Thesis title: 'Renarrating the Berbers in Three Tamazight Translations of the Holy Quran: Paratextual and Framing Strategies'
The relationship between (post)coloniality and translation has received much attention in recent years (Gamal 2012, Stahuljak 2010, Jacquemond 1992, Mehrez 1992, Adejunmobi 1998).
Translation has been shown to play many contradictory roles in colonial and postcolonial contexts, having been used both as a tool of colonisation and as a channel for decolonisation (Robinson 1997:31).
The Berber context provides an interesting example of an indigenous people who suffered the consequences of a complex double-layered colonisation. In the seventh century, they were colonised by the Arabs and in the twentieth century, they were colonised by the French. Both forms of colonisation have left indelible marks on the community. In the aftermath of the independence of the North African states, specifically, Morocco and Algeria (1956 and 1962, respectively), after years of French colonisation, Arabisation policies were enforced to counteract years of Western hegemony. Having fought with the Arabs against the French colonisers during the anti-colonial nationalist movements in the 1950s, the Berbers had been looking forward to being represented equally with the Arabs in the post-independence nation-states.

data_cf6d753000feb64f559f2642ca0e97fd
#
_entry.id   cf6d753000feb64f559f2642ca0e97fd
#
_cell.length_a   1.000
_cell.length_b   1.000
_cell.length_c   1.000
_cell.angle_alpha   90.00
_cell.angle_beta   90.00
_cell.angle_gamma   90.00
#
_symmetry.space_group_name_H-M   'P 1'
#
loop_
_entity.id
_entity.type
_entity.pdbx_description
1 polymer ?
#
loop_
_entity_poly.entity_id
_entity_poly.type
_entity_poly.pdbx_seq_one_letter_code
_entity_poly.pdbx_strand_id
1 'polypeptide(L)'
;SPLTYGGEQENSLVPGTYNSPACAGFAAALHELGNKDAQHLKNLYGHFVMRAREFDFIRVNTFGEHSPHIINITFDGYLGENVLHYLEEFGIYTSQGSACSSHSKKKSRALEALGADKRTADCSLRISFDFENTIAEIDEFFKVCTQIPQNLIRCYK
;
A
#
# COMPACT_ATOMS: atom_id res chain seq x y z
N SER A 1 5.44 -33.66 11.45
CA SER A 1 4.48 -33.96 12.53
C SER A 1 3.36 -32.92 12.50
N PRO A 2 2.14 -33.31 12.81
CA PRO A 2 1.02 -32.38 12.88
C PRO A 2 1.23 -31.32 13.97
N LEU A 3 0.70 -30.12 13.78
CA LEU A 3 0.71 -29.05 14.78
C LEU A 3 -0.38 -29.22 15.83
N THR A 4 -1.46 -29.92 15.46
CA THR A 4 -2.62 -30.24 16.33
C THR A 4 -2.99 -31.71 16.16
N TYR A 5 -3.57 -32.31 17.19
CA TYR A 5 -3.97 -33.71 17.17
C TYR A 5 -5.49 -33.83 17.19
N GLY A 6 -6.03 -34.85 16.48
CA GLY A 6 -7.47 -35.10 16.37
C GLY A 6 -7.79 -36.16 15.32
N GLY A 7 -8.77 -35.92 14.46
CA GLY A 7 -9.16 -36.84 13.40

However, the sudden revival of Arabic and Arab culture, which aimed primarily to create one homogeneous nation, meant that the Berbers now appeared to be relegated to an inferior position and pushed back to the peripheries. This situation gave rise to what is generally referred to as ‘the Berber question’; the Berbers now became increasingly aware of their minority status and began to demand certain rights. Bilingualism topped their list of demands; they insisted that Tamazight should be declared an official language, alongside Arabic. Translation, most importantly the translation of the holy Quran, became an important means of asserting these rights and the identity of the Berber as a distinct nation.
Examining three translations of the holy Quran into Tamazight, this study draws on narrative theory to investigate the role that Tamazight translations of the Holy Quran have played in renegotiating the political landscape of Berber communities in the past fifteen years (1999-2014).